Mr. Laurence, performed by Edwards Lorsin '21 of Hamden, and Aunt March, performed by Ashlyn O'Boyle '21 of Killingworth

Mr. Laurence, performed by Edwards Lorsin ’21 of Hamden, and Aunt March, performed by Ashlyn O’Boyle ’21 of Killingworth

For Edwards Lorsin ’21, who played Mr. Laurence (elderly, protective neighbor of the Marches), being so close to audience members and seeing their reactions felt uncomfortable at first, but the seating arrangement brought another advantage. “Positioning our bodies was easier,” he explained. “We weren’t concerned about not facing the audience correctly because they were surrounding us. It allowed for a more three-dimensional space for the action to take place in. What happens on a more traditional stage appears to be more ‘flat’; actors often have to position their bodies to face the audience.”

Eastern’s rendition of “Little Women” was meant to be accessible to audience members with spectrum disorders – any mental condition that occurs on a “spectrum” and manifests at different degrees of severity. “Often people with these conditions are unable to attend live theatre,” explained Cobb, adding that the production’s sensory-friendly components included adjustments to the lighting, sound and seating arrangements.

While the actors didn’t necessarily change their acting approach for the sensory-friendly performance, which occurred on Dec. 2, Lorsin said: “I feel that having a show that is sensory-friendly is a good way to promote inclusivity and accessibility for audiences that wouldn’t otherwise attend performances on this campus.” This is important, concluded Bessette, “especially for a play that preaches acceptance and family values.”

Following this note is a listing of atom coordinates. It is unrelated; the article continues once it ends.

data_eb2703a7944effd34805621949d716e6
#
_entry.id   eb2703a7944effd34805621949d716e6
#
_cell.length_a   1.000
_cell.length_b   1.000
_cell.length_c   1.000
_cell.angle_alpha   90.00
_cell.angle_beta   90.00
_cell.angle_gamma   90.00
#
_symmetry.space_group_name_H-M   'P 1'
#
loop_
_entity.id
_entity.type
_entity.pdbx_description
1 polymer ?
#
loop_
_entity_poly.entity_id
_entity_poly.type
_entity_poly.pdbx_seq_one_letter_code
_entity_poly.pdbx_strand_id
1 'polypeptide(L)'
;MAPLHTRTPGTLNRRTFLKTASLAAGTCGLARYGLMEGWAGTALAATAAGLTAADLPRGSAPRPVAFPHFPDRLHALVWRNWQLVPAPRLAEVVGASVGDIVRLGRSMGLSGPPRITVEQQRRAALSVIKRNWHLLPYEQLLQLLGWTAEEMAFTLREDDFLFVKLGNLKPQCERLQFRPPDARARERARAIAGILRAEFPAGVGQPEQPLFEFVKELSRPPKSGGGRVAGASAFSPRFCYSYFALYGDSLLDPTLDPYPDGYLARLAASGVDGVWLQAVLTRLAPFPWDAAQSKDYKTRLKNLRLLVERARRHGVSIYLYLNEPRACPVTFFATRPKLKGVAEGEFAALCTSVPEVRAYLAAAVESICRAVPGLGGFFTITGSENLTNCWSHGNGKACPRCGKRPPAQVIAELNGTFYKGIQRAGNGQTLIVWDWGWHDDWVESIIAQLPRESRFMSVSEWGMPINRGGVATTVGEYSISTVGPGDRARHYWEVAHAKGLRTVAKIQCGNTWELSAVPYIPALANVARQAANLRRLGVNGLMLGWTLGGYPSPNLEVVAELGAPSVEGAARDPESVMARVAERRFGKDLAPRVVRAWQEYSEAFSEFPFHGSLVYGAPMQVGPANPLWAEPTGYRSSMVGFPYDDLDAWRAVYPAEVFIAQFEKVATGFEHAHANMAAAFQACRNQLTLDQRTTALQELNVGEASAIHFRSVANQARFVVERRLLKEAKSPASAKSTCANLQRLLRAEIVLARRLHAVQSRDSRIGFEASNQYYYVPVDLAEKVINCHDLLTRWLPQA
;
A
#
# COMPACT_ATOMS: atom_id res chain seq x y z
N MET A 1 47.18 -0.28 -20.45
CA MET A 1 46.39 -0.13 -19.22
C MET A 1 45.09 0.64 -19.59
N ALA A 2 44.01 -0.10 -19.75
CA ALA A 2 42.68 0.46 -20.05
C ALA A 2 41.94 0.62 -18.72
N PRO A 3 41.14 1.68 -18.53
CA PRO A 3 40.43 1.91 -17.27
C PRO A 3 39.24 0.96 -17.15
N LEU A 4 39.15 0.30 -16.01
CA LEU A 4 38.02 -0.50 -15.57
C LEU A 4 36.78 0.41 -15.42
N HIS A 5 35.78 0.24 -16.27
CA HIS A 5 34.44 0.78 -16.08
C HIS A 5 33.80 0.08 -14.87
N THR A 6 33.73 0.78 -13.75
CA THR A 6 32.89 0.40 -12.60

‘Thread City’ Takes the Stage

A Tale of Immigrants and Community Love


Written by Michael Rouleau

The ever-relevant topic of immigration was on dramatic display from Oct. 11-15 when Eastern Connecticut State University premiered “Thread City,” a unique performance that “told” stories of the immigrants who came to Willimantic to work in its historic thread mills. The dialogue-free play blended choreographed movement, visual projections and folky-electronic soundscapes to convey a heartfelt and historically representative tale of immigration in America.

In their 19th- and 20th-century heyday, Willimantic’s thread mills were among the largest producers of textiles in the world. They were major employers in northeastern Connecticut, drawing workers from New England and beyond. Willimantic became a hotbed of immigration. According to U.S. Census data, 29 percent of Windham residents were foreign born in 1910, with people from 26 different nations living in town.